The flammability of the outer ticking was tested under the California Bureau of Home Furnishings Technical Bulletin 129 Flammability Test Procedure for Mattresses for Use in Public Buildings. The purpose of this test method is to determine the burning behavior of mattresses used in public occupancies by measuring specific fire-test responses when the mattress is subjected to a specified flaming ignition source under well ventilated conditions. A mattress fails to meet the requirements of this test procedure if any of the following criteria are exceeded: (1) weight loss due to combustion of 3 pounds or greater in the first 10 minutes of the test; (2) a maximum rate of heat release of 100 kW or greater; or (3) a total heat release of 25 MJ or greater in the first 10 minutes of the test. The type of ignition chosen (flaming source) is common in both accidental and intentional fires, for example, ignition by cigarettes. The recorded test data typically include room smoke opacity; weight loss; smoke release rate; total smoke release; carbon monoxide concentration; heat release rate; total heat release; and temperature measurements above and around the mattress.
 The fire was simulated by placing a propane burner centrally and parallel to the bottom horizontal surface at a distance of 1″ from the vertical side panel of the mattress. The burner was allowed to burn for 180 seconds. Two seconds after the test started, the mattress ticking material started to melt and ignited after 4 seconds. A little more than 1 minute after the start of the test, molten ticking started to drip onto the floor. Flames ceased 6 minutes into the test, and after 17 minutes all smoke and smoldering ceased.
FIG. 3 depicts graphically the weight loss in lbs of the exemplary tested fire-retardant mattress during the test duration of 18 minutes. The total weight loss 10 minutes into the test is less than 0.1 lb, which is significantly smaller than the maximum total weight loss of 3 lbs permissible under the Bulletin 129 test procedure.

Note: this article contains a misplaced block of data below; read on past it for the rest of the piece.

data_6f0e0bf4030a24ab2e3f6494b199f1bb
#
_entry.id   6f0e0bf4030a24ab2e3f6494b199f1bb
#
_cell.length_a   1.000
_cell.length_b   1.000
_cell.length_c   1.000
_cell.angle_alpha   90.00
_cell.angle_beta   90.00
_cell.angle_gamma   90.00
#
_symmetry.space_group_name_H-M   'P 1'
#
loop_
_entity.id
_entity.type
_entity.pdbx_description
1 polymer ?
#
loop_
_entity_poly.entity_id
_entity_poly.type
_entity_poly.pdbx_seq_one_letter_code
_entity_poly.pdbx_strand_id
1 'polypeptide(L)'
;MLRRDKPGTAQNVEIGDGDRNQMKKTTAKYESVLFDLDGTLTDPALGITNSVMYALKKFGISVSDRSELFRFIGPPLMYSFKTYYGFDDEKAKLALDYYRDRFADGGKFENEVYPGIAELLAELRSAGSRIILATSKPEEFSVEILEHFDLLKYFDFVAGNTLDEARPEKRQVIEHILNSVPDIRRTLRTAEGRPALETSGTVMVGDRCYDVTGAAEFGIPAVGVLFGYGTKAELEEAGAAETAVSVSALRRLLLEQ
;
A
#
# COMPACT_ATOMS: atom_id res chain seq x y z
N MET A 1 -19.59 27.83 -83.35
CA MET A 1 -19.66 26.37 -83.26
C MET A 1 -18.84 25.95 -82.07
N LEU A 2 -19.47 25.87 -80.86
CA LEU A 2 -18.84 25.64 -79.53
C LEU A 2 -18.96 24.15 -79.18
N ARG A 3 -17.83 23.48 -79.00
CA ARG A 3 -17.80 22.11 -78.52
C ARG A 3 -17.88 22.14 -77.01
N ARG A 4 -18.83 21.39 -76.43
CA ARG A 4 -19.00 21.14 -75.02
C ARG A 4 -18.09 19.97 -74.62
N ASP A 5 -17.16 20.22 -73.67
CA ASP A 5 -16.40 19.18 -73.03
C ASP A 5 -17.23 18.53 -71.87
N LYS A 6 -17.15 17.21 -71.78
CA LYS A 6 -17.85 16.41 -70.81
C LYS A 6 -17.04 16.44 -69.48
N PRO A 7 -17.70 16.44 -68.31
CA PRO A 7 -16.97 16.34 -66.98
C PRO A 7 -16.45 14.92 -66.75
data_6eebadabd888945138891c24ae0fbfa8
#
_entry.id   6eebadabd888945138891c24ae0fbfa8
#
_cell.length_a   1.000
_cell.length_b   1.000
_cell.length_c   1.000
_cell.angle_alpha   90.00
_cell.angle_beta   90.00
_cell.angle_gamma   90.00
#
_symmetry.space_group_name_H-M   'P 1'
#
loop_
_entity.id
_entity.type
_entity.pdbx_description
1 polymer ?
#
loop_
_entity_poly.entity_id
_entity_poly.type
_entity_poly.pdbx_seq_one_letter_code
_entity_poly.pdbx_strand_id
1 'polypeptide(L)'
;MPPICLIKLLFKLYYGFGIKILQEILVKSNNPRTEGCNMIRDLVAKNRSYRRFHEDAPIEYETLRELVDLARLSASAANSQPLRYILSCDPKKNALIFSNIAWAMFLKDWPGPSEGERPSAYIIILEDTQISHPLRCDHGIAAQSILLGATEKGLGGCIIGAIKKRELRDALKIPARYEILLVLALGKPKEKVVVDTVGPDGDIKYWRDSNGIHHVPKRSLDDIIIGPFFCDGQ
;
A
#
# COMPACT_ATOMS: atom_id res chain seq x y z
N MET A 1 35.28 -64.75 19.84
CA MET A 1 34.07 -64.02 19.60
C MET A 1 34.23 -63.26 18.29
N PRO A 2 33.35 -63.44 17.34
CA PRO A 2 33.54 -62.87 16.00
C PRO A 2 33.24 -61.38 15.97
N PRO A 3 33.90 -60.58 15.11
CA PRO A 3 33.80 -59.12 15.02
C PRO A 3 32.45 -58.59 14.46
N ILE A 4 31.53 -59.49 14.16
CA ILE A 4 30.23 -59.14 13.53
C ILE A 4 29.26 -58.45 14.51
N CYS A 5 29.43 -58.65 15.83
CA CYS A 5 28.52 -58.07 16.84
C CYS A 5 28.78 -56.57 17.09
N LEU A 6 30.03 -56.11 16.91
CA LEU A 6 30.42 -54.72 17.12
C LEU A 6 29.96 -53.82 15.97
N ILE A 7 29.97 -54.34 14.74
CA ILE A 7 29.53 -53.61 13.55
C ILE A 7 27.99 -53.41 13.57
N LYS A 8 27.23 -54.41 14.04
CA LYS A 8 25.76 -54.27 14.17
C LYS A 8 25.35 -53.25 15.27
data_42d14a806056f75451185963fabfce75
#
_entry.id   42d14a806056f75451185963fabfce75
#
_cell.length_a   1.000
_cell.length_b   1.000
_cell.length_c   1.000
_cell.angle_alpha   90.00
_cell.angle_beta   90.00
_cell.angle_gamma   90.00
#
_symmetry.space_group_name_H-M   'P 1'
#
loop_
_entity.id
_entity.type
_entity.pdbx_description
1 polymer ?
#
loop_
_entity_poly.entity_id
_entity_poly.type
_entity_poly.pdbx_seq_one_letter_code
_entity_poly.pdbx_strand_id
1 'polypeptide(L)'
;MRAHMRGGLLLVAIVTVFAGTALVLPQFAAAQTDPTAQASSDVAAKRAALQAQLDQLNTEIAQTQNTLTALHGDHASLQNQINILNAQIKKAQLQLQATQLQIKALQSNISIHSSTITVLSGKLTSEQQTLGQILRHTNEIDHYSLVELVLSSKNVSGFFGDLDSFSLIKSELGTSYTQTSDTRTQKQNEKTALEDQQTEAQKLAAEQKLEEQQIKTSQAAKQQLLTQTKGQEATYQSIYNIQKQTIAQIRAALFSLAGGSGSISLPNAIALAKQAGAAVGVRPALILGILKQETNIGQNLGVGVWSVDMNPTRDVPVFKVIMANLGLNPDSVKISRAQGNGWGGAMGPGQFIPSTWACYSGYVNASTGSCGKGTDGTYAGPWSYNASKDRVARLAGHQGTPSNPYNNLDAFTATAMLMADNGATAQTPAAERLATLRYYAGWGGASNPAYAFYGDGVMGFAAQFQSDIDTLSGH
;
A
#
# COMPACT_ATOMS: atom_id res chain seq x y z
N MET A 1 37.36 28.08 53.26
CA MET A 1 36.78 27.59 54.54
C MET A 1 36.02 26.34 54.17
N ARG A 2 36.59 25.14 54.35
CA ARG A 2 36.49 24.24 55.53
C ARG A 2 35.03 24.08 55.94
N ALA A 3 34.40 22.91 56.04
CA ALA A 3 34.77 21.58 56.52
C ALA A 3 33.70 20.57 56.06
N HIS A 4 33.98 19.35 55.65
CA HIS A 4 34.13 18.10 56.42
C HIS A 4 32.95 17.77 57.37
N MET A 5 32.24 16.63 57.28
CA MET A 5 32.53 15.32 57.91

FIG. 4 shows a graph of the heat release rate in kW for the same mattress during the test. The maximum heat of approximately 15 kW is released 2.5 minutes into the test. Again, this value is significantly smaller than the maximum rate of heat release of 100 kW permissible under the Bulletin 129 test procedure.
FIG. 5 shows a graph of the total heat release in MJ during the same test. The total heat release during the first 10 minutes into the test is 2.75 MJ, which is significantly smaller than the maximum heat release of 25 MJ permissible under the Bulletin 129 test procedure.
 The other recorded test data (e.g., temperature, carbon monoxide, smoke and toxic gas released) were also all significantly smaller than the maximum values permitted under the Bulletin 129 test procedure.
 In summary, mattresses constructed with a fire barrier fabric placed between the quilt panel layer and the ticking that provides direct contact with the sleeper as well as underneath the border panel have been shown to withstand ignition and combustion by open fire and exceed the requirements of the rigorous California Bureau of Home Furnishings Technical Bulletin 129 Flammability Test Procedure.
 While the invention has been disclosed in connection with the preferred embodiments shown and described in detail, various modifications and improvements thereon will become readily apparent to those skilled in the art. For example, the fire barrier fabric can be applied directly behind the standard ticking material with an adhesive or stitched or quilted, either with standard threads or with fire-retardant threads. Additionally, the barrier material can be used to replace current materials such as a bottom cover for non-flip products, a top panel for foundations, and/or a complete, or partial wrap-around cover for foundations. Additionally, in other embodiments, barrier materials can be used as the sole filling material beneath the fabric. Other means known in the art for assembling a mattress can also be used when incorporating the fire barrier fabric. Accordingly, the spirit and scope of the present invention is to be limited only by the following claims.